Sedition as defined by Malaysian law includes promoting hatred against the government.
Rights activists have long criticized Malaysia's anti-sedition law as a tool to curb democratic dissent. Najib said last year the government planned to eventually abolish the Sedition Act, which was introduced in 1949 during British colonial rule, and replace it with new laws that would strike a better balance between allowing freedom of speech and ensuring public stability.
Adam, who was arrested last weekend, faces three years in prison and a fine if convicted.
Hundreds of people demonstrated peacefully in recent days against Adam's arrest. Adam became publicly known in 2011 when he brought down a flag bearing Najib's portrait at the ruling party's headquarters during a demonstration. He was subsequently suspended for three semesters from his teaching course at a Malaysian state-backed university.
Separately Thursday, the Home Ministry said it had seized more than 2,500 copies of newspapers published by opposition parties from stores nationwide since Wednesday. The government-issued publication licenses for those newspapers specifies they should be distributed among party members only and were not for retail sales, the ministry said in a statement.
Thursday, 23 May 2013
12:00PM May 17, 2013
Of late, many so called 'political leaders' and individual Malays of questionable repute have been urging not only Chinese, but Malays, Indians, Christians, Muslims, Buddhists and others to 'leave Malaysia' because of the dissatisfaction over the Election Commission's (EC) failure to be an entity of integrity as a fair referee in a political competition. It has taken all my personal strength and professional standing as an academic and as an acting civil servant to restrain my emotion and really give these people 'a piece of my mind'. If I were a retiree, I would really lash out at these people in my Penang colloquial style lingo!
But alas, I am a fully active civil servant and an established academic with an honest and reputable name. I am not like Ibrahim Ali who shows himself to be from a poorly developed cultural upbringing who knows nothing but spout venom to achieve his own personal game. He is not interested in the well-being of Malays, only himself. I have also none the luxury of a Zulkifli Noordin who masquerades as an 'Islamic Warrior' using the Quran not to please Allah the Most Beneficient, but to fulfill his own agenda of pleasing others who can give him material honour. He has forgotten or chooses to forget what the Quran says about selling the religion for a small gain.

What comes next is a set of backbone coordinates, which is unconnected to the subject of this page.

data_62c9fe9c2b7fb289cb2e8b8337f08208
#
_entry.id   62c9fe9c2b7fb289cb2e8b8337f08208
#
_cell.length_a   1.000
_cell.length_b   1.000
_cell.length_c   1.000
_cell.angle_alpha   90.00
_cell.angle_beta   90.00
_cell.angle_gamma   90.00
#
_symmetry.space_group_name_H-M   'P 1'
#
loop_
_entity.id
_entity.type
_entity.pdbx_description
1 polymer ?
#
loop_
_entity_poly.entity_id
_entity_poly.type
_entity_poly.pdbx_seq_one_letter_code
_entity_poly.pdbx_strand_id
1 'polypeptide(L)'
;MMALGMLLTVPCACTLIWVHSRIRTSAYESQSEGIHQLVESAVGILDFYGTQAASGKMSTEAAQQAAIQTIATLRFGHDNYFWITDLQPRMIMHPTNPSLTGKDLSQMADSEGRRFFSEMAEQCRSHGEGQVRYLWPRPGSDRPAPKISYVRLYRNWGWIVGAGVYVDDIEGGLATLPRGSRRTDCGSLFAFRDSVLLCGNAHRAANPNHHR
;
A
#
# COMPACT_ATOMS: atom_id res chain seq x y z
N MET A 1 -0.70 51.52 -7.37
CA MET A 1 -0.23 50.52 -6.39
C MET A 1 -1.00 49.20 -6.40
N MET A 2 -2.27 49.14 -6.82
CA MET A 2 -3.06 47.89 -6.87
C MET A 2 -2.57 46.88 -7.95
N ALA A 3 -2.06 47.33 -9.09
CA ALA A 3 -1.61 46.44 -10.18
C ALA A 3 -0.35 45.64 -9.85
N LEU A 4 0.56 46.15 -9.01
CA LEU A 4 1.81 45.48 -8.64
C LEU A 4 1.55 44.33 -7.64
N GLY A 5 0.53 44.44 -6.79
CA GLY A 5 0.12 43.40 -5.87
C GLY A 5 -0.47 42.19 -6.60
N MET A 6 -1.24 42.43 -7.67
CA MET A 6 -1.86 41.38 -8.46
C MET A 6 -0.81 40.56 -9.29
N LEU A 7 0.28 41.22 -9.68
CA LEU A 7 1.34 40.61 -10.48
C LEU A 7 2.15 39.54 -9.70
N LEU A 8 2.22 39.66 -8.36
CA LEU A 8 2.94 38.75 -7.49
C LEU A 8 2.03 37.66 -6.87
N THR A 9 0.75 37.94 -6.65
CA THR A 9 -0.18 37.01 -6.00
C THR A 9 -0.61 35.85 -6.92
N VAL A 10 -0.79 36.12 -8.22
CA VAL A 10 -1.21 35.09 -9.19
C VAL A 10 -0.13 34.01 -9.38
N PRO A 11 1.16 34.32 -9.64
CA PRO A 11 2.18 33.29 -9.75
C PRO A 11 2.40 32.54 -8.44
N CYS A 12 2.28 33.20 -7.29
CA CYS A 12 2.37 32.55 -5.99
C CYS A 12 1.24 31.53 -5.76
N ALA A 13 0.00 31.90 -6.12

If these two utter such words, I would have not paid much attention for they are clearly nobodies and need to constantly shout, rant and spite in order to be noticed. But when national leaders or the equivalent thereof ask Malaysians to leave their homeland, I feel that someone must remind these leaders politely in the old Malay kiasan or sindiran manner.
I will tell Malaysians how my father runs his family and how I fared with mine. My father was an ordinary police constable serving in the police force for 30 years. His number was 'Mata Mata 28847'. In honour of him, I have committed this number to memory ever since I could recognise them. My father passed Standard Three King Edward and speaks fluent English. I never get scolded in Malay but in English. My father displayed an exemplary style of leadership that would shame our present ministers.
On one occasion, my brother was offered a job as a teacher, a dream of any poor Malay parents rearing six children on a meagre salary. But my brother did not want this job and refused to report for duty. My father was angry but he never uttered the words of 'get out of this house'. Never. After that my brother chose to live in the storehouse in the police barracks and slept there with my father's old Vespa. Later in life my brother became a weather technician which he enjoyed immensely. He helped my father and me financially later on in life.